OBINNA EZUGWU

Anxiety had been building over the upcoming Anambra governorship polls scheduled for November 6, as violence by unknown gunmen, whose avowed objective may be to scuttle the election, continued to cast doubt on the possibility of a peaceful transition of power in the state; which has raised a spectre of constitutional crisis.

Although the question of how to salvage the situation had been on the minds of many people, the threat by Mr. Abubakar Malami, Attorney General and Minister of Justice, that state of emergency is one of the cards on the table has drawn loud condemnation from across sections of Nigerians, who wondered why it is the best option.

Malami who spoke on Wednesday after the federal executive council meeting, has been of the receiving end of the issue as most Nigerians especially in the southern part and Middle Belt have read sinister and discriminatory motives into the assertion given the north west, particularly Zamfara and Kaduna, have been theatres of banditry with little response from government.

But an election is due in Anambra state in a month and a faceless group is bent on stopping it. The leading agitating group, the Indigenous People of Biafra (IPOB), which had continued to campaign for election boycott in the zone, as a way of driving home its point, have since vowed that there would be election in Anambra.

The separatist group’s leadership, interestingly, appears to have lost hold of its would be foot soldiers. While, for instance, the leadership has repeatedly cancelled its Monday sit-at-home, hoodlums continue to enforce same with violence. And while it has also maintained its innocence in the violence in Anambra, well-armed gunmen have continued to impose order in its name.

“We the great family of the Indigenous People of Biafra …have no hands in the political killings going on in Biafra land. We have at several times raised the alarm that some cruel politicians are hiding under the cloak of the situation in Biafra land to eliminate their political enemies and blame it on IPOB, IPOB spokesperson, Emma Powerful said last week.

“We also wish to clarify that IPOB has never issued an official statement that there would be no governorship election in Anambra State. Those peddling such rumour are not our members and should be ignored. Our position on the Anambra election will be made public at the right time through our normal channels of information dissemination. Anything to the contrary should be disregarded.”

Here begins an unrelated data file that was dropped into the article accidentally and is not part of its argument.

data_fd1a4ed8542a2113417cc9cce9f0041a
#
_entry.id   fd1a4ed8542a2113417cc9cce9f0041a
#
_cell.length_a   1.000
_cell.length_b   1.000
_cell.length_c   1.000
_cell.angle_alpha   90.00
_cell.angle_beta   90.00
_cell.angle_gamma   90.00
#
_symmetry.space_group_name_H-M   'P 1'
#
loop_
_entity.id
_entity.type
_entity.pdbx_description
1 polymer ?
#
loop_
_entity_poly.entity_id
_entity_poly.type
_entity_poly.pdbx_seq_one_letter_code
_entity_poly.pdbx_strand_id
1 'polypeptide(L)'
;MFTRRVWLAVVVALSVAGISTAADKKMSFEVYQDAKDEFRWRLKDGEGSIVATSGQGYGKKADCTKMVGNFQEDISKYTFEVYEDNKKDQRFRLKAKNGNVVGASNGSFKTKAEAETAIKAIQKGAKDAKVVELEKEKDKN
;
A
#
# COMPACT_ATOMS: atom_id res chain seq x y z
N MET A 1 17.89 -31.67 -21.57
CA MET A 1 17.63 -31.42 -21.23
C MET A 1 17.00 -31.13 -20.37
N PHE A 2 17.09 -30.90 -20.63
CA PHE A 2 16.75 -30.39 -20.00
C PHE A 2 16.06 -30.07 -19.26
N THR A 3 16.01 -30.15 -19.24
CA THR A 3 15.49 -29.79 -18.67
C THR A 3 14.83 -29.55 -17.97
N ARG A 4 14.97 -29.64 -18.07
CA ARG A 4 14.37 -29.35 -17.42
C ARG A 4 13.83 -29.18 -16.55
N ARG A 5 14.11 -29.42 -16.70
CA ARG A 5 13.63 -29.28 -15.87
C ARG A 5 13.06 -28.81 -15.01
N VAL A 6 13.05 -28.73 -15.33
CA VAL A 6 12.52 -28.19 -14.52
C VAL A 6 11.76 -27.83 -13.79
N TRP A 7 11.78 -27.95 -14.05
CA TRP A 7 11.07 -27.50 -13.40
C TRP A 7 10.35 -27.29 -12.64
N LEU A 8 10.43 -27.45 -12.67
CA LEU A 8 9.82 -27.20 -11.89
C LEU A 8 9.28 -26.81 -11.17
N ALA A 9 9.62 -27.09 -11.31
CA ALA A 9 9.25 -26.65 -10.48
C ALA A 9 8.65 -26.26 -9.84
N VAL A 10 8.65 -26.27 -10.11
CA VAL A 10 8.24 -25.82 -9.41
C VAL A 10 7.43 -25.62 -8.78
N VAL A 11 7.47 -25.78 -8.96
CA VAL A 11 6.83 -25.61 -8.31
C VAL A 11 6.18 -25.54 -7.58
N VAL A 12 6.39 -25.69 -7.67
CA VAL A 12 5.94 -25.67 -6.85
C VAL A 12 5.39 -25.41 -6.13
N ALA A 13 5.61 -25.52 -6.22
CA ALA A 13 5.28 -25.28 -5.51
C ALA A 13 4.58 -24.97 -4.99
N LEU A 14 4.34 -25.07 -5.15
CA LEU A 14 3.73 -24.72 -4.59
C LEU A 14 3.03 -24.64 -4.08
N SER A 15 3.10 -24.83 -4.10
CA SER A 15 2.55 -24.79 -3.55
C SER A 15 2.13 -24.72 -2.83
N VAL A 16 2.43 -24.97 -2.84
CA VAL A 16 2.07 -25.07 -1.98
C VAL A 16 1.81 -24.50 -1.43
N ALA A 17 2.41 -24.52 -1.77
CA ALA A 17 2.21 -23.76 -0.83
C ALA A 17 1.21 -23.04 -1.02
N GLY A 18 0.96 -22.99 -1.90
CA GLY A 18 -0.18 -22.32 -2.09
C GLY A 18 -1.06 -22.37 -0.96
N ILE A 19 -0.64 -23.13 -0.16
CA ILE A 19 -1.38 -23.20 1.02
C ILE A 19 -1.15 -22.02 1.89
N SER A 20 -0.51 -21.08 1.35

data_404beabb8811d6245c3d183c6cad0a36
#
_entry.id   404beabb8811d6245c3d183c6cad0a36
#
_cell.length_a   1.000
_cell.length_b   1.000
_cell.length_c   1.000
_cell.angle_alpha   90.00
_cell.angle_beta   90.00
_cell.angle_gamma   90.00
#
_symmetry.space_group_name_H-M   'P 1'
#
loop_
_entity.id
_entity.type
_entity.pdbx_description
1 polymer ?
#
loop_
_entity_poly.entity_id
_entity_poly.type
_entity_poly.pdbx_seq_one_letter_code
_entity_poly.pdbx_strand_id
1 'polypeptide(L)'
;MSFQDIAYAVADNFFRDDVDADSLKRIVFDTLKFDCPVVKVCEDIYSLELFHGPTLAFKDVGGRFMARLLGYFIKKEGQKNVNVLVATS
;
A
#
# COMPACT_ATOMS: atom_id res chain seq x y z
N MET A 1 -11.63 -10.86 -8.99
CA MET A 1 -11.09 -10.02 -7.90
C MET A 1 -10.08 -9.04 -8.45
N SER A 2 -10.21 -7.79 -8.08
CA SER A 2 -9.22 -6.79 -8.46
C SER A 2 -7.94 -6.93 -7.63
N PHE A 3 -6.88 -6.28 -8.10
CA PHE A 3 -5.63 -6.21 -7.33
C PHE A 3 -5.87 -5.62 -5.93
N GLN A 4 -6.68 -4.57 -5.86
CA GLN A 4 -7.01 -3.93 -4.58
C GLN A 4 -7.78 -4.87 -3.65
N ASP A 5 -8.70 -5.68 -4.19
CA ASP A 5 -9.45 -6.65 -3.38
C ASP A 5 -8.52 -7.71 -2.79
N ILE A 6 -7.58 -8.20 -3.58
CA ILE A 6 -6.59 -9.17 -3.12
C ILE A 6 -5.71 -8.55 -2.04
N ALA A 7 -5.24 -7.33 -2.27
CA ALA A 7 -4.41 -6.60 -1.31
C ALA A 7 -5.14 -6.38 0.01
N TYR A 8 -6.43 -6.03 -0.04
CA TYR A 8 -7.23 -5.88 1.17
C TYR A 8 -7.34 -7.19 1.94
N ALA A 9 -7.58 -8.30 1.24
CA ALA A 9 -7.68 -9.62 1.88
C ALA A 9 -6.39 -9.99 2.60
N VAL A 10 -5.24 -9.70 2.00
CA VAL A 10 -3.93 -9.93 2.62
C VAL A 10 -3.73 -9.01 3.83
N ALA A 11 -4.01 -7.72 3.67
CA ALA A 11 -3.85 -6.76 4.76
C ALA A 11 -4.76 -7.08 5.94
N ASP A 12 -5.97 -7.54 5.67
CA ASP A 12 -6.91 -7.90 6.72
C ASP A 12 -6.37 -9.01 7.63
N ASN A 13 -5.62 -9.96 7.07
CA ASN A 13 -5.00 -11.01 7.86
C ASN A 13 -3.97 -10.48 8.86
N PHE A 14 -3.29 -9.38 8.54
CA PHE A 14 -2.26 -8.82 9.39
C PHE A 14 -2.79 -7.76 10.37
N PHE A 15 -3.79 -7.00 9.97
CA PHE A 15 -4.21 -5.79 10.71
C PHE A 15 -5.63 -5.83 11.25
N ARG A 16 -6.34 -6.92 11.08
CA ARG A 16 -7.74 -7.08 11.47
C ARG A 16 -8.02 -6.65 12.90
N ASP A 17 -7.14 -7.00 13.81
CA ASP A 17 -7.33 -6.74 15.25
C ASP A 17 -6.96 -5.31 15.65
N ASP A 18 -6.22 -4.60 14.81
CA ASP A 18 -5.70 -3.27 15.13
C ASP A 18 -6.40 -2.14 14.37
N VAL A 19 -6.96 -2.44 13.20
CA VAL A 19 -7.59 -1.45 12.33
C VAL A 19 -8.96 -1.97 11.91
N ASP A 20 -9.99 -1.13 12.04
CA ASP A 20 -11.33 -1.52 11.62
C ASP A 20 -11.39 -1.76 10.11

Attacks

In the lead of to the last general election in 2019, IPOB leader, Nnamdi Kanu, had insisted that there would be no election in the Southeast, his so called “Biafra land” until his demand for referendum is met. He encouraged his supporters to boycott the polls, insisting that “No Referendum, No Election.”

Days before the election, however, he backtracked and asked those who wished to vote to do so, as he was now certain that referendum would be granted. Buhari, the incumbent president and candidate of the All Progressive Congress (APC), eventually won the election, though his opponent, Alhaji Atiku Abubakar of the main opposition People’s Democratic Party (PDP) insisted the polls were rigged and challenged in court.

Southeast, a stronghold of the opposition party, which had in more recent elections, witnessed low turnout of voters, saw even a historic low turnout, what some blamed on Kanu’s order.

It’s been more than two years since the 2019 polls, the IPOB leader’s referendum, whoever promised him, has not been granted. The demand for referendum has increasingly gone mainstream, and Kanu, before his latest incarceration, had vowed that there would be no election in Anambra in November, and no election in “Biafra land” in 2023 if referendum is not granted.

“In November, there will not be any election in Anambra State, instead heaven will fall. We are going to put on television for you people to watch,” Kanu had declared in his live broadcast on June 1st.

In earlier threat, he had perhaps, hoped to enforce by getting his followers to boycott the polls, but this time, attacks on politicians and facilities of INEC in the Anambra suggest that there is a plan to prevent the polls from being held altogether, a development many say is deeply worrying, even if it won’t eventually lead to an emergency, as the federal government would then have to appoint an administrator to run the state.